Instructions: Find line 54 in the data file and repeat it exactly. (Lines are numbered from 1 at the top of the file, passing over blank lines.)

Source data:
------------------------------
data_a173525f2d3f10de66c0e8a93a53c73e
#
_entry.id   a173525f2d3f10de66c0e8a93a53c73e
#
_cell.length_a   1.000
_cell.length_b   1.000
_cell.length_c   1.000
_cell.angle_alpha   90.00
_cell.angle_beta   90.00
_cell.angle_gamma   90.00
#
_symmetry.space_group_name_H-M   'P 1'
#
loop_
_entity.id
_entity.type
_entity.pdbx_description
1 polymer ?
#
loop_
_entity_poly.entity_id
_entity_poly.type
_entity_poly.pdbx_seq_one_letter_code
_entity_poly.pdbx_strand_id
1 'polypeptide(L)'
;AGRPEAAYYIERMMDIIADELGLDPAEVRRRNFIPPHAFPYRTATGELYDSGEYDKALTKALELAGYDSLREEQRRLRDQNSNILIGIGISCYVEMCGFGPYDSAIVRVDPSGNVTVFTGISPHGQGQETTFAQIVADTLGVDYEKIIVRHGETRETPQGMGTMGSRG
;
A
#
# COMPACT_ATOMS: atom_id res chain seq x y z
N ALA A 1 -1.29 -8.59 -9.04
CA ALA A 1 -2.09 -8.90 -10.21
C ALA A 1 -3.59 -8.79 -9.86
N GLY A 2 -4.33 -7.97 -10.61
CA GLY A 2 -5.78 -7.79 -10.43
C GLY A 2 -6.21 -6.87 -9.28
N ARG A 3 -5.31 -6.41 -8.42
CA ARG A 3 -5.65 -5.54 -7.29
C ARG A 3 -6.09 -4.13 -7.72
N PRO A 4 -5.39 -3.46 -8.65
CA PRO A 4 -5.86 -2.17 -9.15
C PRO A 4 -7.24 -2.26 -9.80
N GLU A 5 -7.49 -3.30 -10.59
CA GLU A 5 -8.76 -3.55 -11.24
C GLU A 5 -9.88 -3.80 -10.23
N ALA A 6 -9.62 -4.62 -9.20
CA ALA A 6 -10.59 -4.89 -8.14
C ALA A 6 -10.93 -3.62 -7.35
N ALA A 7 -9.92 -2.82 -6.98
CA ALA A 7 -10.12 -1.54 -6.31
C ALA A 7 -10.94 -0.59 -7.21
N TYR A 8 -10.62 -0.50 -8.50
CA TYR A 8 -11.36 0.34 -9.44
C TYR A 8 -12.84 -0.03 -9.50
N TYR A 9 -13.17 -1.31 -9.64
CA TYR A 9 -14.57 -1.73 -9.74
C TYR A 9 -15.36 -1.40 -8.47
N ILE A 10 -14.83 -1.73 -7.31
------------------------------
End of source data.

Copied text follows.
C TYR A 8 -12.84 -0.03 -9.50